Hoping to be able to hide their advance on the coat tails of the Confederate retreat, Union artillery unites opened severe volleys against the entrenched rebels on Pigeon Hill, a mile south of the summit of Big Kennesaw Mountain. Most of the casualties of the 57th Georgia that day were likely a result of artillery barrages and possibly lucky shots by the advance elements of Gen. Lightburn's brigade.
In just a matter of minutes, the Union advance collapsed. Mercer's brigade occupied the high ground and any further attacks would be fruitless and fatal. Lightburn ordered a retreat to the cover of the wood line, leaving his dead, dying and wounded on the green meadow, stained with the blood of hundreds of fine young men.
The main attack was quashed by Confederate sharpshooters and artillerymen firing from the commanding heights. The heaviest fighting occurred at a place the southern boys called "Dead Angle." In one dogged wave after another the attackers were slaughtered as the climbed the side of the mountain.
Approximately 1 percent of the Confederate casualties were Laurens Countians. Nathan Maddox (Co. C, 57th Ga.), Blackshear Smith (Co. B, 57th Ga.) and John Mimbs (Co. H, 63rd, Ga.) were killed during the fighting. Cinncinatus Alligood (Co. C, 57th, Ga.), Dudley Keen (Co. B, 57th, Ga.), James Arthur Smith (Co. B, 57th Ga.), Wesley W. Smith (Co. B, 57th, Ga.), Thomas Warren White (Co. B, 57th Ga.) and Kinson Wright (Co. A, 66th Ga.) suffered wounds ranging from moderate to severe.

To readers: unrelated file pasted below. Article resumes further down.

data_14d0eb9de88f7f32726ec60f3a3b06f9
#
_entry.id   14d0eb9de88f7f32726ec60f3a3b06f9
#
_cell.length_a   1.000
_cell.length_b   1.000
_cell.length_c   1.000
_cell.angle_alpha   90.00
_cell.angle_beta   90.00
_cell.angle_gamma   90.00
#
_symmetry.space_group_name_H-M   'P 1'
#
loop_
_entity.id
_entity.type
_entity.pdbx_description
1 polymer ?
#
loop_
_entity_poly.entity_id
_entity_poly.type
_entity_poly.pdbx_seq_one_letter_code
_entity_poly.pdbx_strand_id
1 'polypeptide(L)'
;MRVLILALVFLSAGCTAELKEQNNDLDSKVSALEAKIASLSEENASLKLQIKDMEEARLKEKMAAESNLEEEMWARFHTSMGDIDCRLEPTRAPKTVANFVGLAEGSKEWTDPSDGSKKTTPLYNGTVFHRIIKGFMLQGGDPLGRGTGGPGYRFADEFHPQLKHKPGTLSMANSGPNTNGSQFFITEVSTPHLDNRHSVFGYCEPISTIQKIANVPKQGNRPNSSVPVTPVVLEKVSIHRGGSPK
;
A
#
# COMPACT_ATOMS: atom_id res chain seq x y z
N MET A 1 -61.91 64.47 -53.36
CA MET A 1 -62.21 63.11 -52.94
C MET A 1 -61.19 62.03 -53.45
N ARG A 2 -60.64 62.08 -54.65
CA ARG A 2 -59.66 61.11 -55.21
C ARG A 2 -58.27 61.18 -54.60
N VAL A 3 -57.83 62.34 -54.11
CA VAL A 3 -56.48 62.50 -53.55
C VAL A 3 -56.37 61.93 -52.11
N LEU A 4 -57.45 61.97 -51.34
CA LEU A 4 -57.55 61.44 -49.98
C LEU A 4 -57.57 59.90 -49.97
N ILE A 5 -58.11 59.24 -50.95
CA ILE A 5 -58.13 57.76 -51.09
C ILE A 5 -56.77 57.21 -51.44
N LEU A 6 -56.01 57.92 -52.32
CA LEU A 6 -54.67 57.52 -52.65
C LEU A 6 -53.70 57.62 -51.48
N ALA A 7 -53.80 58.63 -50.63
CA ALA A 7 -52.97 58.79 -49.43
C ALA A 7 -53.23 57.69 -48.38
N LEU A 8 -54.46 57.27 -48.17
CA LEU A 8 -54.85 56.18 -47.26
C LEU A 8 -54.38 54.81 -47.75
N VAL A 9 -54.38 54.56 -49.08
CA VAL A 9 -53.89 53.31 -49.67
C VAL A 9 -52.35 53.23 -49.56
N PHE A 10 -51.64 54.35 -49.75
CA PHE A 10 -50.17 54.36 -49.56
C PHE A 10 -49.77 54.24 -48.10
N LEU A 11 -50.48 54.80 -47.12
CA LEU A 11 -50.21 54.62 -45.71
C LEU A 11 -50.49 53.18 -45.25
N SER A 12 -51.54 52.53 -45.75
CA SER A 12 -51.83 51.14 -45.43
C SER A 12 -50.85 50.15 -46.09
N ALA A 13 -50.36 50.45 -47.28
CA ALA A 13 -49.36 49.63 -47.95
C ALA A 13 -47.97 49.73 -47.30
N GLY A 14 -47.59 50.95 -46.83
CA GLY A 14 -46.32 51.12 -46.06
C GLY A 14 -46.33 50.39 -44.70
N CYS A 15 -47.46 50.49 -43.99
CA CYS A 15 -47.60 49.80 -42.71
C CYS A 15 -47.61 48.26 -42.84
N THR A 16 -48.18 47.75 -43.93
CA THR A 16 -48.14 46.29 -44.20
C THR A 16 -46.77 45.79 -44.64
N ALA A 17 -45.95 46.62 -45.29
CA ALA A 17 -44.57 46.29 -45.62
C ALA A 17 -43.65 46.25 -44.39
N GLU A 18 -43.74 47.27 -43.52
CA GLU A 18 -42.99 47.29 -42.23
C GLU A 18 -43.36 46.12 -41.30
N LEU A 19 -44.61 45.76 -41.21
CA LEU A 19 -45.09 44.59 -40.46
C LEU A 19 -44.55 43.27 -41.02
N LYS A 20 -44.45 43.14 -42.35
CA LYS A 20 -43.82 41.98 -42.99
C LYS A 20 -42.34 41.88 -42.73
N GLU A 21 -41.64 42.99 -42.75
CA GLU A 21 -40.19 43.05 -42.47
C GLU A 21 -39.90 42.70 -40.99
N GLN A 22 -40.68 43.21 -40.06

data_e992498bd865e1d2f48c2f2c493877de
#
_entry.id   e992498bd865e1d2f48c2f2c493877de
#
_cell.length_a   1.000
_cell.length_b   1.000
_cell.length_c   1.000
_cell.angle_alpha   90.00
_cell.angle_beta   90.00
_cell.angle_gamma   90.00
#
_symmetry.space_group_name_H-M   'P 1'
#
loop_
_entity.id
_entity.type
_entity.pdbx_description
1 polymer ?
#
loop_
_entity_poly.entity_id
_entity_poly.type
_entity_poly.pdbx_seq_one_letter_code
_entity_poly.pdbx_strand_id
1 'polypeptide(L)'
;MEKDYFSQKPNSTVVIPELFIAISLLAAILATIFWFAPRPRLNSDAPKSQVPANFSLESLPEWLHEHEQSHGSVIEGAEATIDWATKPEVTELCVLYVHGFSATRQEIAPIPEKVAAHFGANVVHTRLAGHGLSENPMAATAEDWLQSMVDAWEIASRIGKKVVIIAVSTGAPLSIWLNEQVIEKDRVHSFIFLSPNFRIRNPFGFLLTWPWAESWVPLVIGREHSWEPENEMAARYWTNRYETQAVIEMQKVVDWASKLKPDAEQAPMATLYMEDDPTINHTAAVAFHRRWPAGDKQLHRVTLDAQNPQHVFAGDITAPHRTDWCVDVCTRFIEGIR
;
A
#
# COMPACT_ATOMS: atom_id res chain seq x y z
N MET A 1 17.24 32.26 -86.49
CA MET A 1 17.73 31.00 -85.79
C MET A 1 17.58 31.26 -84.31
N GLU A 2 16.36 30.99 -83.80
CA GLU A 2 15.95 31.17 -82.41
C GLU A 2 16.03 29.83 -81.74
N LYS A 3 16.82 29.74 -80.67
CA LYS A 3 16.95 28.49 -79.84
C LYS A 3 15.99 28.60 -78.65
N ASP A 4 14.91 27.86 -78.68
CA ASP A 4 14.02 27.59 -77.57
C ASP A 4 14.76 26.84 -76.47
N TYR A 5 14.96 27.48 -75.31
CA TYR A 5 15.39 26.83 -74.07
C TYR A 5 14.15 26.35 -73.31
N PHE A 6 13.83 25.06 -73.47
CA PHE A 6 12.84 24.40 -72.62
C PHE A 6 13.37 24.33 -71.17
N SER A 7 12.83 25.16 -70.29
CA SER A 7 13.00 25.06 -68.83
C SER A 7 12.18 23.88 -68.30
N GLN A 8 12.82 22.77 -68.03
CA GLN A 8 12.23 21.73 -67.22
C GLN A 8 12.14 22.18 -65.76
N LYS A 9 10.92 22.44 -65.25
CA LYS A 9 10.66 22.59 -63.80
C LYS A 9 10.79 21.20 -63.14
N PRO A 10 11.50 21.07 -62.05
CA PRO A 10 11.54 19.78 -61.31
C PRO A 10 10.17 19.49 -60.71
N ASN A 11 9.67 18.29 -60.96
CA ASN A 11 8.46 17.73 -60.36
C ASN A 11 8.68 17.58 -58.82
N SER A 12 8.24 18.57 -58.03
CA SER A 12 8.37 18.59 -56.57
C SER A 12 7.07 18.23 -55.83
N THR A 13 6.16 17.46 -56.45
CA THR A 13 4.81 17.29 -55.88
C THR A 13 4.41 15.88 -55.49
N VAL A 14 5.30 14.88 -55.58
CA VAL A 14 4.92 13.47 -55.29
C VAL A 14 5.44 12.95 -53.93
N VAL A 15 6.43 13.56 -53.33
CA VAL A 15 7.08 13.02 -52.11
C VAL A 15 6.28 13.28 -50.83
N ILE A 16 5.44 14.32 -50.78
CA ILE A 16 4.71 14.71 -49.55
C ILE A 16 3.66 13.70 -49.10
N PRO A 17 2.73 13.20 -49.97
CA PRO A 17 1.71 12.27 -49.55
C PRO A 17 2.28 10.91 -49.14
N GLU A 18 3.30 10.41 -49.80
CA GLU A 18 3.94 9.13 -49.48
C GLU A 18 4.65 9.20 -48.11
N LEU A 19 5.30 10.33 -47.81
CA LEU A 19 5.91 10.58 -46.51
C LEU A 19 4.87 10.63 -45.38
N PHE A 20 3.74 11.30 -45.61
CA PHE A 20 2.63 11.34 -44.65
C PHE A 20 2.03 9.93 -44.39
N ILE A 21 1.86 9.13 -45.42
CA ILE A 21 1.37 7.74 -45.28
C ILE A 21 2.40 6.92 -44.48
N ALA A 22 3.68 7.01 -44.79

The Result: Though he could have easily flanked around the mountain, General William Tecumseh Sherman obstinately pressed the a futile frontal attack. Bad weather, terrible terrain and superior defensive positions foiled his plans. After losing nearly three thousand men, Sherman retreated back down the mountain, reassessed his positions and moved around the flank, as he should have done in the beginning. Johnston ordered his forces, which suffered a thousand casualties, to abandon their positions five days after their victory and move back to block the advancing hoard.
The Aftermath: The Union behemoth advanced toward their main objective of Atlanta. Thousands more were killed and wounded along the way. The Battle for Atlanta erupted on July 22, 1864. The 57th Georgia, under the command of Lt. Col. Cinncinatus Saxon Guyton of Laurens County, took part in the forefront of the initial skirmishes of the opponents south of the city. After a five-week siege, the city of Atlanta was abandoned and left to the ravenous desires of soldiers, looters, and assorted scores of miscreants. From Atlanta, General Sherman launched his devastating "March to the Sea," which ended in Savannah just before Christmas. After having its underbelly mortally sliced open, it was only a matter of time before the bedraggled Confederates would succumb to the vastly equipped and manned Union army. For Mary Maddox and Nancy Mimbs, the Battle of Kennesaw Mountain was a perpetual nightmare. As for Mahala, Reuben and Martha Mimbs, they would never see their daddy again.